BRISTOL, Va. — Visitors to a new exhibit at the Birthplace of Country Music Museum can play albums on a record player or pick up the spoons, a washboard, strum a guitar or try their hand at the banjo or fiddle.
New Harmonies, a Smithsonian exhibit that includes a wide range of American music styles, opened Wednesday and will appear there for the next six months. It includes a mixture of artifacts, photos, audio-visual components, text and graphics, plus some interactive components.
“New Harmonies focuses on a variety of American music styles that we call roots music,” museum Director Jessica Turner said Tuesday. “It includes sacred — not just gospel but native American — blues, country and old time starting with Appalachian mountain music, other immigrant roots music like polka or Tejano music from Texas. And the roots revival protest music and roots music today, so festivals is a component.”
Visitors can listen to a wide range of musical forms, including bluegrass, traditional country, spiritual and zydeco through the interactive exhibits. Or they can actually experience music from behind the instrument.
At one end of the gallery sit a guitar, banjo, fiddle and mandolin that visitors are encouraged to pick up. Push a button and a three-minute introductory lesson about each instrument appears.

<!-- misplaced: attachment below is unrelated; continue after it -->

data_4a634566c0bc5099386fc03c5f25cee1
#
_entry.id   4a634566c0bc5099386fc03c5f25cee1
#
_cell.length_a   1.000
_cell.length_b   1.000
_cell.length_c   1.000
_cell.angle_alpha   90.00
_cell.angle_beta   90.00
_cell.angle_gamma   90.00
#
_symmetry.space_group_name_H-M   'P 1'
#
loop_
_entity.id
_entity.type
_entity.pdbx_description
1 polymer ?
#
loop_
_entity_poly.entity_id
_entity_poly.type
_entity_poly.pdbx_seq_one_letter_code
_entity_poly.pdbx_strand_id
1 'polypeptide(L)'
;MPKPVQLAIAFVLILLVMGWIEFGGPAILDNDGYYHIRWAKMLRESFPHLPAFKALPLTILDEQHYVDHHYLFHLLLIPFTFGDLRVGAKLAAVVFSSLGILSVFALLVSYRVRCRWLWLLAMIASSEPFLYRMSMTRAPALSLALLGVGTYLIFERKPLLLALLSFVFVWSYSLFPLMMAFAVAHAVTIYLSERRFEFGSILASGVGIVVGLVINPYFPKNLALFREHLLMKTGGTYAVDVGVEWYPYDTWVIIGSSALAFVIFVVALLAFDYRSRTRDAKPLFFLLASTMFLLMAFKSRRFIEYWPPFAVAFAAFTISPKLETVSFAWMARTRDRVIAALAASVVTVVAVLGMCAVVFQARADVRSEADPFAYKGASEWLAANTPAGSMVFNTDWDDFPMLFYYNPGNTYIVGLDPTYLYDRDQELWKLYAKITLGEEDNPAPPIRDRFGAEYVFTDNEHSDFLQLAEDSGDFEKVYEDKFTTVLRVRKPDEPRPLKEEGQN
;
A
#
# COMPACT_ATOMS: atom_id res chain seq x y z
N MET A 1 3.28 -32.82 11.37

“This isn’t a quiet exhibit,” Turner said. “We hope people will sit here and just explore and play and feel comfortable with that.”
The videos, which include museum employees, introduce visitors to the instruments.
“When we were thinking about the videos, we thought, what can you do in three minutes? You can’t teach anyone how to play in three minutes, but what you are teaching is an appreciation and a more visceral, tactile understanding of how that music happens on a fiddle — if they’ve only seen it on a stage. How does it really work? Hopefully, they’ll come away with an appreciation and it’s fun,” said Thomas Richardson, curator of education and outreach.
In another corner of the gallery, visitors can sit on a vinyl sofa and play records by Charlie Pride, Tennessee Ernie Ford or everything from polka music to Maya Angelou.
“There are some listening stations in New Harmonies, but we had the capacity to expand that so the two areas we expanded was hands-on listening and instruments,” Richardson said. “Where we have the audio box with 30-second clips of different types of music, we already have the appropriate music licenses that we can have full LPs for visitors who want to listen to a lot more.”
Admission to the exhibit is included in the cost of a museum ticket, which is $13 for adults, $11 for seniors, students, military and children ages 6-17 and groups of more than 20. Children ages 5 and under are admitted free.